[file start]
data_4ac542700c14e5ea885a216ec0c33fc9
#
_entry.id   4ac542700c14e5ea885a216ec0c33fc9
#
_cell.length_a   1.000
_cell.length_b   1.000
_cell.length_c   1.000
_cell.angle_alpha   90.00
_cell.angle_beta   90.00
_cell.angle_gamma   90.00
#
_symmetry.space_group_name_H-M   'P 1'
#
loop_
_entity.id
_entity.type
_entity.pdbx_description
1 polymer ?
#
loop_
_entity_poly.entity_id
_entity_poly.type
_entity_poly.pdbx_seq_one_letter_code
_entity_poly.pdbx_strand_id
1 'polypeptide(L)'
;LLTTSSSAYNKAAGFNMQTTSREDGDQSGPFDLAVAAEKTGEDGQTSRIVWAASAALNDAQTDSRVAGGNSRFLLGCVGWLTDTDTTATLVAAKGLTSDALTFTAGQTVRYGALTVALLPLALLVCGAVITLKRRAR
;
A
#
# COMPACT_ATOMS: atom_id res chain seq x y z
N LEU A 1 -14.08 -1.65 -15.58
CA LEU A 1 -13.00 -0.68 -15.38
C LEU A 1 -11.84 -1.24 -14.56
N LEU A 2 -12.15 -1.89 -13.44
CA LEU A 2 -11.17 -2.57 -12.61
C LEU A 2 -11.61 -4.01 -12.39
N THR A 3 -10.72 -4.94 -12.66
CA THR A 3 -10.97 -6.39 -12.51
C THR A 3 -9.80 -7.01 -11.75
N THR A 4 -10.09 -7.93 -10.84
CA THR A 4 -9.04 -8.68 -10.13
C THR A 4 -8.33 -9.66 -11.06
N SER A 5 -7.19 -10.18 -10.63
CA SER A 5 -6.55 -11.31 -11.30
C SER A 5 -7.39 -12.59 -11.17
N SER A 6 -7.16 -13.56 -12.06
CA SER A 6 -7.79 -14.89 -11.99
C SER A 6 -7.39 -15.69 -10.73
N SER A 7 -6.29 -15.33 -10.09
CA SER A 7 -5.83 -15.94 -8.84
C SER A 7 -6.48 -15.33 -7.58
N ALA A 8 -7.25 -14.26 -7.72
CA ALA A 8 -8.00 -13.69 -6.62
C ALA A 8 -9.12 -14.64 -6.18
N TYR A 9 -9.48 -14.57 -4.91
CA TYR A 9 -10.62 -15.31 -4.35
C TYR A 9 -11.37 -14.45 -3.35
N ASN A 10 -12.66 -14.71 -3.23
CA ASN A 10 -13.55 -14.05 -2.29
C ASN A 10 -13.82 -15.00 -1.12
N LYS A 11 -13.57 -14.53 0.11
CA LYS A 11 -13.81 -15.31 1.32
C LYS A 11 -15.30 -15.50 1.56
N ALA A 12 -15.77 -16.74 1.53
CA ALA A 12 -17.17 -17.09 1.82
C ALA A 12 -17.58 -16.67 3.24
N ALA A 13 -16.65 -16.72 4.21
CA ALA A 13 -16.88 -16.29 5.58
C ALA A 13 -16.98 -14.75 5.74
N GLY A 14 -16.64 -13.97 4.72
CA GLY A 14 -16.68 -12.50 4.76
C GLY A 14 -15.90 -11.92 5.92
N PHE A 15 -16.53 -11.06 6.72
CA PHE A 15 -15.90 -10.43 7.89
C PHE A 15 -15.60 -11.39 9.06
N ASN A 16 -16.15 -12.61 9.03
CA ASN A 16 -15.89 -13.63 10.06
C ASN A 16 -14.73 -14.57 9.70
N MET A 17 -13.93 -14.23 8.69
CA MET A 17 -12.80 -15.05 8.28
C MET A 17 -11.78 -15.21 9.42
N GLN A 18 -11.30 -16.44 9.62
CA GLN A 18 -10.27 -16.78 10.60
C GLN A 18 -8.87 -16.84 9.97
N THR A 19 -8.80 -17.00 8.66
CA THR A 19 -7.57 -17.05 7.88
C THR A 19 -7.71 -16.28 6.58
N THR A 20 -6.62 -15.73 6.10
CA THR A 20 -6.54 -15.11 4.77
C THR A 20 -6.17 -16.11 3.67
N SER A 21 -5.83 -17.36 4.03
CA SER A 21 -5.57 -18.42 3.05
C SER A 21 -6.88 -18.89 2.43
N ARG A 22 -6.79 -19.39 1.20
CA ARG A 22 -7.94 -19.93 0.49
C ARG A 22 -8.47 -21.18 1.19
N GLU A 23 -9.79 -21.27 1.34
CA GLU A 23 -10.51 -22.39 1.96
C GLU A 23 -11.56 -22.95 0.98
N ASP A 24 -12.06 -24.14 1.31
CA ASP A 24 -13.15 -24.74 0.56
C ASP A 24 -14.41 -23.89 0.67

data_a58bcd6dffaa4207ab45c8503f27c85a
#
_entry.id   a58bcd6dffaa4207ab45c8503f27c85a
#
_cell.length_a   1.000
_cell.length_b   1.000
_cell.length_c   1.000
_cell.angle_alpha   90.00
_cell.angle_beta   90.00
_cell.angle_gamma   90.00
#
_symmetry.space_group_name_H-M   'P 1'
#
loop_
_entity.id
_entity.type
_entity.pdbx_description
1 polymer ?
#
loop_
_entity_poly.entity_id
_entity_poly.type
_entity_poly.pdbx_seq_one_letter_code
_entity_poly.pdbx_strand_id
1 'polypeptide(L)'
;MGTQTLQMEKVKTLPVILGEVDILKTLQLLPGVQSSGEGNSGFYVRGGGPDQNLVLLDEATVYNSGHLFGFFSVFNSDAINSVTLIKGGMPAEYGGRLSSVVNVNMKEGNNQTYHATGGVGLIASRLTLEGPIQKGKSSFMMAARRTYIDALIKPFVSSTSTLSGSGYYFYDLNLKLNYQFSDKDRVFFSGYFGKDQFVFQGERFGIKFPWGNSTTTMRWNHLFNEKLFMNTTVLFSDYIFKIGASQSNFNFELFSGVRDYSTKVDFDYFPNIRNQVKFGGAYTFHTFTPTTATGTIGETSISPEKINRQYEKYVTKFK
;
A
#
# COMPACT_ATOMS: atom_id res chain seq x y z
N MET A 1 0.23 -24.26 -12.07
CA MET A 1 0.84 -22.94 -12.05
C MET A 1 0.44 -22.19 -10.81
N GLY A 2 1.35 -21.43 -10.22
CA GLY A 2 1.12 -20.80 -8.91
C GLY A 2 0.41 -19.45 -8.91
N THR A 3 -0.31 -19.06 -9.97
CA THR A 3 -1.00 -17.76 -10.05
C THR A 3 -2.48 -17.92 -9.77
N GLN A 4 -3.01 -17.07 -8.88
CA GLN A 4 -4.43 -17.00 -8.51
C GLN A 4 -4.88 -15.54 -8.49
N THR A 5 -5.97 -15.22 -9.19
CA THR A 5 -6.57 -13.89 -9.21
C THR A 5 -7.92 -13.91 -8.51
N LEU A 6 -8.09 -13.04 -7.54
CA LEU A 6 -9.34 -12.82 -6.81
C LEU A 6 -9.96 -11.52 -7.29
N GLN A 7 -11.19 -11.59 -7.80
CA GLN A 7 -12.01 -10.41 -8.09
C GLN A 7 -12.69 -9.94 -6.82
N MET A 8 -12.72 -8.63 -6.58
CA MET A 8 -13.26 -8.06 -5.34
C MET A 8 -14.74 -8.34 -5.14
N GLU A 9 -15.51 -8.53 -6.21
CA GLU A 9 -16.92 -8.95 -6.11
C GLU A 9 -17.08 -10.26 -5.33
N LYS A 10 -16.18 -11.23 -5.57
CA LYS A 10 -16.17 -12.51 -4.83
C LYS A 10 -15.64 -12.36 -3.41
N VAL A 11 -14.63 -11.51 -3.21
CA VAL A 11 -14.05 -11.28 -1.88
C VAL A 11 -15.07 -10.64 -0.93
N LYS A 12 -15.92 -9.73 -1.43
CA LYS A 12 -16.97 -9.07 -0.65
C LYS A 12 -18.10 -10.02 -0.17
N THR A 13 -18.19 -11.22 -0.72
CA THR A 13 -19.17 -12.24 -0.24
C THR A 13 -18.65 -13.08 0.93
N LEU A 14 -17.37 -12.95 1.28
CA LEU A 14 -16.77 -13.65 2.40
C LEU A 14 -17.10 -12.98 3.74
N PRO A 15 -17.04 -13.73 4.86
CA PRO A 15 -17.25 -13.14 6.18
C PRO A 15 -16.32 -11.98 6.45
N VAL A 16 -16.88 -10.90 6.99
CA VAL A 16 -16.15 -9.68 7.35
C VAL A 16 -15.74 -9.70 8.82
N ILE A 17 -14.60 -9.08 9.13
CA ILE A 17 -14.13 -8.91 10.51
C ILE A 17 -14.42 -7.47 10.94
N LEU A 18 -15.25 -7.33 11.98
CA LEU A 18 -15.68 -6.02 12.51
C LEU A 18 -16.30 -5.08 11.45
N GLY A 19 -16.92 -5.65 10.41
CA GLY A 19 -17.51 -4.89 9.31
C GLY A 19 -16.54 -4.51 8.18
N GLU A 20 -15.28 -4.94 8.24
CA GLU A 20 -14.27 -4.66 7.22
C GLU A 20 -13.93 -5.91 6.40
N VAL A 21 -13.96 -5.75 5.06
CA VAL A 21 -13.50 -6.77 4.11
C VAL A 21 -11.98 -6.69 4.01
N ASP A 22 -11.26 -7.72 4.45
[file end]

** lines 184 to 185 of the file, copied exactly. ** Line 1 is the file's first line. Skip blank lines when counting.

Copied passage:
N LEU A 18 -15.25 -7.33 11.98
CA LEU A 18 -15.68 -6.02 12.51